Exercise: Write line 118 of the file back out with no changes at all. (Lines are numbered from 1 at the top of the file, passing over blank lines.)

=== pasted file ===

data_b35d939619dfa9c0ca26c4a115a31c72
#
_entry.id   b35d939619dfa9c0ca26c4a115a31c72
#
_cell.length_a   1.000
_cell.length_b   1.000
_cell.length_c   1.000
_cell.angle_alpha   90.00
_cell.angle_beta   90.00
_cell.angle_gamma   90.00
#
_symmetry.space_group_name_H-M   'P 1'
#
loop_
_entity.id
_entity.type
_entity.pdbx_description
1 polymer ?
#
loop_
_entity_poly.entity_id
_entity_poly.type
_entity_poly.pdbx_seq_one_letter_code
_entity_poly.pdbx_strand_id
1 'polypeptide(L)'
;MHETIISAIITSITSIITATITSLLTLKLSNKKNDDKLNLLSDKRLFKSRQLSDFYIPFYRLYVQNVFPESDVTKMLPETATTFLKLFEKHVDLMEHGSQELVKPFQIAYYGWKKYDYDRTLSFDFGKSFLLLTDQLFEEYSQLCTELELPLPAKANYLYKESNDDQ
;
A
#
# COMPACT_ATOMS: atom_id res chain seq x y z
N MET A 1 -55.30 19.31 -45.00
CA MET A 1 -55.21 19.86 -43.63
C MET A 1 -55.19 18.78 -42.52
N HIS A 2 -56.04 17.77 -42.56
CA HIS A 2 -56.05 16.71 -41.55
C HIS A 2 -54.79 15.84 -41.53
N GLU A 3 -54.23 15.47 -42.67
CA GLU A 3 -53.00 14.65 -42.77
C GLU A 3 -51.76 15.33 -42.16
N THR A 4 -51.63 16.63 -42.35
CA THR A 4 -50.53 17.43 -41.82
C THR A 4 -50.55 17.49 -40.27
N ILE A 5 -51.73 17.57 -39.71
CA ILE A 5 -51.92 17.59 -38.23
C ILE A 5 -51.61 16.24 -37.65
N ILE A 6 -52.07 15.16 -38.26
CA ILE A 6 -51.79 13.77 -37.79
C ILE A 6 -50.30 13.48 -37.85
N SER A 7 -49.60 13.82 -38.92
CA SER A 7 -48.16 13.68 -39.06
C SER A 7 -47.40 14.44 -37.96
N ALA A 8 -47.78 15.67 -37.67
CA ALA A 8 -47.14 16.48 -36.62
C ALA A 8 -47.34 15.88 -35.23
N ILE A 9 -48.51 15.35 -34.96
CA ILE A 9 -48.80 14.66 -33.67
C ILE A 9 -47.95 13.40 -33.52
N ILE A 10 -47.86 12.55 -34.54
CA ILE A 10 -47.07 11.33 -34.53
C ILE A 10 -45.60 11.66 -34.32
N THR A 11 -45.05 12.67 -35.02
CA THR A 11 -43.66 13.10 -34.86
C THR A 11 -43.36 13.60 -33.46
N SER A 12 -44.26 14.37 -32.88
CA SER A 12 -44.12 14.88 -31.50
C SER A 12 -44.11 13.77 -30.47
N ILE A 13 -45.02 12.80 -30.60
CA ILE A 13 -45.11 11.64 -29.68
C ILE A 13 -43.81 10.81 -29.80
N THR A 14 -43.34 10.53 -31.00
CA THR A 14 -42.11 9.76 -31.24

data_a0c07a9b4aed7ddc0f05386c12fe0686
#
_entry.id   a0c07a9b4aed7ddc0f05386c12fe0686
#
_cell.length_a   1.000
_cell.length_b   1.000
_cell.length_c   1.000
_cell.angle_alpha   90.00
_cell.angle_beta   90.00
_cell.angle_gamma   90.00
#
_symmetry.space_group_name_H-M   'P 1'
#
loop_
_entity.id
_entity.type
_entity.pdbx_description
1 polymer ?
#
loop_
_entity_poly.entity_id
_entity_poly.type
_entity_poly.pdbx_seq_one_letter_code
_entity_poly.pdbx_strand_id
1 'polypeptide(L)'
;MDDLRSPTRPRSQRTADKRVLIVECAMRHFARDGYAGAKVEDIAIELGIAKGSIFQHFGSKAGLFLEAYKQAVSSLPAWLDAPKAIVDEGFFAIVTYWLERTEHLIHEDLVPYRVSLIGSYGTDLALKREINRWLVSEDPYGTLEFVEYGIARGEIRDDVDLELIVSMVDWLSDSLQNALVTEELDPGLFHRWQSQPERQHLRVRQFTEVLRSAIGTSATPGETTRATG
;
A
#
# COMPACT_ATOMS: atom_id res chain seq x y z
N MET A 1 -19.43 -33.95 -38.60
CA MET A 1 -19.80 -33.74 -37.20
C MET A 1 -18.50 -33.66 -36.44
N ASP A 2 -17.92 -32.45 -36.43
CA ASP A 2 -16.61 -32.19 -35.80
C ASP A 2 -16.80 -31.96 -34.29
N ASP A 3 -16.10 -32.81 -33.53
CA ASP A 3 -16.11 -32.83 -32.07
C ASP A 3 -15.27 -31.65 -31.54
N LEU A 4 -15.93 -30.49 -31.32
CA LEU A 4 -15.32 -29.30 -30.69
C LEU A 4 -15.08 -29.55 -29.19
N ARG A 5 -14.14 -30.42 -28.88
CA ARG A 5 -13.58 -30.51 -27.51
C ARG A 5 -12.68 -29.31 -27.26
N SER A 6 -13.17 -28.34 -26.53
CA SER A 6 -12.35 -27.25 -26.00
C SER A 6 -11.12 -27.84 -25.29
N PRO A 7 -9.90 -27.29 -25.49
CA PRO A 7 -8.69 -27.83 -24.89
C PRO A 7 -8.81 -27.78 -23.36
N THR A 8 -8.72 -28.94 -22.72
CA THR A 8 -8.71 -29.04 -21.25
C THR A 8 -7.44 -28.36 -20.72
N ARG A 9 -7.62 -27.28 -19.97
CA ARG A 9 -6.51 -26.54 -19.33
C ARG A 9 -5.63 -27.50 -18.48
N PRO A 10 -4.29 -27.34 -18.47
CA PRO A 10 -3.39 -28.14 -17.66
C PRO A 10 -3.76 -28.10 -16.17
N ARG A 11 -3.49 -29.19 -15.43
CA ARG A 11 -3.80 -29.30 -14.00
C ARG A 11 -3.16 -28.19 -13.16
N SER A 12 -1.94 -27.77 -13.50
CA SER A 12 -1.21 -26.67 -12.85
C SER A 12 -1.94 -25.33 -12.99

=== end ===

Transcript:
CA SER A 6 -12.35 -27.25 -26.00